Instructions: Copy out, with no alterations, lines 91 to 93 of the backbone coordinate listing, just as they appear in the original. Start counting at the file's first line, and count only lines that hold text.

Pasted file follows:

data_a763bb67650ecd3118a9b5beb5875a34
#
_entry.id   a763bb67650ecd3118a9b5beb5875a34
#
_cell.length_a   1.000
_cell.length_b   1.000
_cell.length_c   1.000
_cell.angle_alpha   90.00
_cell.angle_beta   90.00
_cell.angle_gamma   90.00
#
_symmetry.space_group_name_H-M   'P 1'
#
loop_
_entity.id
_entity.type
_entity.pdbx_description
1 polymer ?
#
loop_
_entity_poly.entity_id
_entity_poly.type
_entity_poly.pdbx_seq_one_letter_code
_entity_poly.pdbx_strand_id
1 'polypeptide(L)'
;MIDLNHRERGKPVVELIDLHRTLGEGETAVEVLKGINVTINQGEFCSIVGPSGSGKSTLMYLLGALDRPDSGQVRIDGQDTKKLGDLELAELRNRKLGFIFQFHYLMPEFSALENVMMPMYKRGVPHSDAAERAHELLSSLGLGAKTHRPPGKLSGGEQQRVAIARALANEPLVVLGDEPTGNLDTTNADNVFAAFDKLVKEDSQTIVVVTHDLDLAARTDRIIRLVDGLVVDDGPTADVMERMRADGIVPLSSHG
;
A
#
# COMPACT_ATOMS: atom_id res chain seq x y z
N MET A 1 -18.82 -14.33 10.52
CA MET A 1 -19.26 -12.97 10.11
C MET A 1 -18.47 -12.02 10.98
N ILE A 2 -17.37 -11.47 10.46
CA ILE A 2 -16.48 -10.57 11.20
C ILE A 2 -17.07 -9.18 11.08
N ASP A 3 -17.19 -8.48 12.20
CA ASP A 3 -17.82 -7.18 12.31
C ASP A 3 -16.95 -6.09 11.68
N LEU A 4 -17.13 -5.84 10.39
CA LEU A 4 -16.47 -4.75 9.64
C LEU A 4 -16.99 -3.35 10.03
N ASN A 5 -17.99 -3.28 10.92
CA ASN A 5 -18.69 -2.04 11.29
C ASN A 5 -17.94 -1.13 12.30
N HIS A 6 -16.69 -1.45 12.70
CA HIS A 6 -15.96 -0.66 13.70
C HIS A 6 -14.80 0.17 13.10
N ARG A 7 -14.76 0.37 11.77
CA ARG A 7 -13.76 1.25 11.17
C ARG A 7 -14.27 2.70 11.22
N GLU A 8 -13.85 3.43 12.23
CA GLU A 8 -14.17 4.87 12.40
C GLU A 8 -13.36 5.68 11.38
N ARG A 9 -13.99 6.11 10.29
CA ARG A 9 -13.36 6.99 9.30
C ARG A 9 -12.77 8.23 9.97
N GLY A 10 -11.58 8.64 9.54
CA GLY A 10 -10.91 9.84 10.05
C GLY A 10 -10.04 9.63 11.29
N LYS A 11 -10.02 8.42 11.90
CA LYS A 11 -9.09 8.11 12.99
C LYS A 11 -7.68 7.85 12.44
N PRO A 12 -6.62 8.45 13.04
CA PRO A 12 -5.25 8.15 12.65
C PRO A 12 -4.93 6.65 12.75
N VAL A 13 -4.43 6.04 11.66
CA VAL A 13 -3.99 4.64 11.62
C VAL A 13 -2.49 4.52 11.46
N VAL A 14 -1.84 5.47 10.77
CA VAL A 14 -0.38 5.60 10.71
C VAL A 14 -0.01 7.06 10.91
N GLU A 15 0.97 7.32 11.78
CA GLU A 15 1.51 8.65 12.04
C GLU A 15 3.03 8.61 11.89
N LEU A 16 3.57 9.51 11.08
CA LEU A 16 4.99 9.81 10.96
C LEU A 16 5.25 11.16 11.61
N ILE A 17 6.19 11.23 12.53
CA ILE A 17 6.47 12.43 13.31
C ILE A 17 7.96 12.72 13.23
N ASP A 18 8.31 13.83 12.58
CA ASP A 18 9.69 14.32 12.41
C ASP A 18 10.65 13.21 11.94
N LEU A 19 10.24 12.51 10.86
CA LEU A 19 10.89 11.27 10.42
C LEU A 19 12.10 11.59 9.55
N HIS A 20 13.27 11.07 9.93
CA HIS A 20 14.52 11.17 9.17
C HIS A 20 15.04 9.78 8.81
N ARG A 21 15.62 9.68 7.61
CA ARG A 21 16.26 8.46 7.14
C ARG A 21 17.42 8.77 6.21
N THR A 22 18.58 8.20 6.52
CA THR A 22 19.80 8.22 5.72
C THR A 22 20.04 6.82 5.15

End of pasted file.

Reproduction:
N ARG A 21 15.62 9.68 7.61
CA ARG A 21 16.26 8.46 7.14
C ARG A 21 17.42 8.77 6.21